Hands-on: DOOM Eternal is exactly what you want, plus jumping puzzles
DOOM Eternal's development team is pitching the game as their Empire Strikes Back. They didn't really go into too much detail about what that means, but the basic assumption might be enough: DOOM 2016 was very good. Eternal is going to be even better.
Other phrases used at the media event before our three hours of hands-on time with the game's first three hours included "combat puzzle" and "earned power fantasy." That's all fair. Eternal is an absolute blast right from the start, offering a high-adrenaline campaign mode that keeps you moving, shooting, and strategizing on the fly. It's an incredibly violent FPS combat experience lightly dusted with jumping puzzles and complex worldbuilding.
Dismantling heavy enemies
Across its first three hours, DOOM Eternal does a good job of gradually introducing new enemy types across the spectrum of challenge. New grunts require slight adjustments of your tactics, especially since these low-level enemies - zombies, gargoyles, and more - are critically important to "farming" health and ammo as you run around, dealing with the game's more challenging foes.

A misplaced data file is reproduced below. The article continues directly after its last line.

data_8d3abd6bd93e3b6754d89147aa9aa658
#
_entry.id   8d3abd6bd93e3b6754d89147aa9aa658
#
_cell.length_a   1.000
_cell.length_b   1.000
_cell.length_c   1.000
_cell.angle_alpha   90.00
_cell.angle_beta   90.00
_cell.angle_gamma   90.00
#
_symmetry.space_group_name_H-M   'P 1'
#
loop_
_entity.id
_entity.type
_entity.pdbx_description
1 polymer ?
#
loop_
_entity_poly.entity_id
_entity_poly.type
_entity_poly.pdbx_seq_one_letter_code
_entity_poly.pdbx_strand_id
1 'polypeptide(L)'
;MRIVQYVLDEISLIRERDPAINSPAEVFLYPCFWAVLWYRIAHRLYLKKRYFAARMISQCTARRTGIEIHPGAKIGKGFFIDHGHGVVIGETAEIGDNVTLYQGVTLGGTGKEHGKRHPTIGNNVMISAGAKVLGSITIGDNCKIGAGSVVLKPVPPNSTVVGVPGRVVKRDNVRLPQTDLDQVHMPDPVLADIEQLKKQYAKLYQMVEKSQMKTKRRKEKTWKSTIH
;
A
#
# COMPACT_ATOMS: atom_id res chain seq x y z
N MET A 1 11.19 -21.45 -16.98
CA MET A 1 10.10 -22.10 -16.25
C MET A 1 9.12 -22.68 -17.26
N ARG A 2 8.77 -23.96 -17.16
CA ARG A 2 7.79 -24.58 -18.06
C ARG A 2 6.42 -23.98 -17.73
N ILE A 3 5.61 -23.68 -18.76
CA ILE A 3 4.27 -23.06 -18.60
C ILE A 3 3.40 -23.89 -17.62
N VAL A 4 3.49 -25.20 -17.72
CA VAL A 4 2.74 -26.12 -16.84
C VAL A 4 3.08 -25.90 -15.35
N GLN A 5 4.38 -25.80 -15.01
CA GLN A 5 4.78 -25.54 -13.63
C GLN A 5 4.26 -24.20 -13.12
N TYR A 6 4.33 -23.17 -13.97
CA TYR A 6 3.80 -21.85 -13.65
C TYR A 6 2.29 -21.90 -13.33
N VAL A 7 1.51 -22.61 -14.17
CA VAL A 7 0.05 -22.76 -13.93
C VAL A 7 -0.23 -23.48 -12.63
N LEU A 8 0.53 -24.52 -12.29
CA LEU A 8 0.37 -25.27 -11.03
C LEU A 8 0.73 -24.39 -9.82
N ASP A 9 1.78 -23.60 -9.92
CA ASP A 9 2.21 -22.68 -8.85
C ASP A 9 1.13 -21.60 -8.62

DOOM's "heavies" are likely to provide many of the game's most challenging and memorable battles. Aranchotrons, Hell Knights, Cacodemons, and others require different tactics, and (new for Eternal) they all have distinct weakpoints that can be targeted to make fights against them easier. Cacodemons will swallow grenades fired into their mouths, for example, staggering them instantly. Against aranchotrons you'll want to target fire at their tail gun, since you can disable that and make them a lot less effective at long range.
Different weak points can be targeted more effectively with different weapons, providing an incentive for players to keep their arsenal stocked with ammo, and to internalize the right weapon "key" to fit the different enemy "locks."
Online features and replay value
DOOM Eternal's interesting asymmetrical multiplayer isn't the only way the game is going to leverage an online connection. Playing through the game's single player campaign, you'll encounter "Empowered Demons" in the form of heavies with enhanced abilities that drop greater rewards.